Blue Orchard Bee Facts
- This small yet still intriguing invertebrate is most frequently referred to by the descriptive common name of the Blue Orchard Bee. The Arthropod does have another, similar general name, though. That’s the slightly longer term of the Orchard Mason Bee.
- Within the scientific community, however, it’s typically referred to by its technical moniker. Fortunately for the layperson, that’s a much simpler name to pronounce than many of its relatives hold. That’s because it bears the official name of Osmia lignaria.
- It received that appellation due to the efforts of the respected American entomologist, Thomas Say. The researcher accomplished the first formal recognition of it as a separate and distinct species. That scientifically noteworthy deed occurred in the 1837.
- It’s of great interest in certain circles, due to its proficiency at pollinating certain crops. Long term geographical separation of its population eventually led to its division into two separate subspecies. One appears in the east, while the other lives in the west.
- In all parts of its range, however, the Blue Orchard Bee continues to maintain a sizeable and sufficient population base. That sets it apart from many of its less fortunate relatives. Due to this situation, the IUCN currently has no listing for it on the Red List.
- Nevertheless, this marvel of Nature must be considered to be facing several potential threats to its existence as a species. Most of these stem from the actions of humans. They include the perils posed by habitat loss, and of course, ongoing climate change.
Blue Orchard Bee Physical Description
The lovely Blue Orchard Bee certainly merits the attention applied to it. It’s a true masterpiece of evolution.The majority of its physical appeal, however, stems from its appearance, not size. That’s because, regardless of other attributes, it’s quite small.
Regarding its physical attributes, though, it follows a pattern common to related species. That’s in the fact that it displays a certain degree of the physiological characteristic of sexual dimorphism. In its case, this trait manifests in terms of body size and body structure.
Females of this insect attain a larger average length than their male counterparts. These reach an average length measuring roughly 0.55 in (1.4 cm). The body shape of the female also differs from the male, though only slightly. Females are a little stockier in build.
Males of the invertebrate, though only reach a total length averaging approximately 0.43 in (1.1 cm). As indicated above, their overall structure remains somewhat slimmer than females. He also has longer antennae, since these have 13 segments, while the female has 12.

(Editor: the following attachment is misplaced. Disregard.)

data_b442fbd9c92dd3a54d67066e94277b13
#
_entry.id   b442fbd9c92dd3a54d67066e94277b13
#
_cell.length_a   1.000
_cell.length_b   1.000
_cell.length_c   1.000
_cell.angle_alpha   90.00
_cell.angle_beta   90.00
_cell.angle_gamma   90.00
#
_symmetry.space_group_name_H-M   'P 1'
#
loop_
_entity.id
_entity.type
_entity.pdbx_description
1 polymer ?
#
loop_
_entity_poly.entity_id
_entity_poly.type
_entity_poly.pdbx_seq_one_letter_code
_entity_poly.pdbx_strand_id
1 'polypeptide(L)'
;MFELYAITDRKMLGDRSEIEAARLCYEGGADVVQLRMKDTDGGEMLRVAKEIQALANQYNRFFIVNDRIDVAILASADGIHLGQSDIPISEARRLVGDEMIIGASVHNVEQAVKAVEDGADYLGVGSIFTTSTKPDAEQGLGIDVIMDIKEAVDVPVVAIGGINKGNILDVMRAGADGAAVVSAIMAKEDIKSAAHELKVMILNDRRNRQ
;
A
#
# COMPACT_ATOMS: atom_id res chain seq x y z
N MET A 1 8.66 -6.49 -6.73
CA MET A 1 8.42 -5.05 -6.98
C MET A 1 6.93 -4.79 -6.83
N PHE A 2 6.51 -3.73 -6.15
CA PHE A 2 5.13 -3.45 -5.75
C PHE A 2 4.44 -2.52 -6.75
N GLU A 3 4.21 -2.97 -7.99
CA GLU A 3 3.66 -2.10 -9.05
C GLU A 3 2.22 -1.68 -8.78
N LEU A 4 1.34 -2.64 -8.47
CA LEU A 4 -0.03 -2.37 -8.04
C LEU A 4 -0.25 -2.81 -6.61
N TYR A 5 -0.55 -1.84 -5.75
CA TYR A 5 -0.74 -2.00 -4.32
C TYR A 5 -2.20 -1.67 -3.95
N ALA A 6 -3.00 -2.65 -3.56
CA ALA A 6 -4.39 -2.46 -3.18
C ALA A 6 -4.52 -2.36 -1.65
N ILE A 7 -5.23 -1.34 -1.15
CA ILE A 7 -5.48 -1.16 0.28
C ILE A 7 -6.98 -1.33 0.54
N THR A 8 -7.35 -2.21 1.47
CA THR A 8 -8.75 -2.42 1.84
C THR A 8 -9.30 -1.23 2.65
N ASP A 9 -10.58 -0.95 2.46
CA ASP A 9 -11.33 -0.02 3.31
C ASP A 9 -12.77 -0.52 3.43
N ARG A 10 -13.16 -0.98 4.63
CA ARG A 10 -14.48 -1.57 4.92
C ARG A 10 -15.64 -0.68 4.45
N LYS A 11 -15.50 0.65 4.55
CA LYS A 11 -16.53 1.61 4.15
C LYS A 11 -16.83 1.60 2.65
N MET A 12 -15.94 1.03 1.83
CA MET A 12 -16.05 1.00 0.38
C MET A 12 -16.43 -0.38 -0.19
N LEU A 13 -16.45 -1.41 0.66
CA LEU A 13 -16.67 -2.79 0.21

The genders of the Blue Orchard Bee also vary a small degree in general appearance. Females of this natural wonder present a primarily iridescent bluish-gray that sometimes seems almost black. Her body further possesses a relatively dense covering of small hairs.
The male, meanwhile, follows the same overall pattern, with some minor yet notable differences. He typically develops a tuft of lighter colored hair on his head. Although he displays the same covering of fine hairs on his body, that’s less dense on the upper side.
- Kingdom: Animalia
- Phylum: Arthropoda
- Class: Insecta
- Order: Hymenoptera
- Family: Megachilidae
- Genus: Osmia
- Species: O/ lignaria
Blue Orchard Bee Distribution, Habitat, and Ecology
Thankfully, the amazing Blue Orchard Be evolved as native to a comparatively wide expanse of the globe. The full extent of that range might surprise some readers, though. That’s true since this intriguing insect developed as endemic to a large part of North America.
To the north, the intrepid invertebrate appears in all but the most northerly part of Canada. Further south, it makes its home in all but the most southerly parts of the United States. It’s absent from Florida, and the southeast Gulf Coast. It’s not presently known in Mexico.
In all regions in which it appears, the Arthropod displays strong preferences in its choice of habitat. The creature lives almost exlusively in regions of temperate forests. Further specifying its tastes, these areas of habitation consist primarily of various deciduous species.
For undetermined reasons, even within this area, the fascinating creature shows a strong favoritism for the edges of the forest. Such an environment provides it with its various needs. Those include suitable locations for both its nesting and appropriate food sources.
Unlike carpenter bees, the Blue Orchard Bee is unable to drill holes in wood for a nest. Instead, it seeks out such sites as reeds and natural holes in trees, even wooden structures. Though mostly solitary in nature, females do occasionally build nests near each other.
They’re principally active in early spring and summer periods. Though they feed on the nectar and pollen of numerous species, they do appear especially fond of pear, apple, and cherry trees. Males typically hatch first, and the first thing females do upon hatching is mate.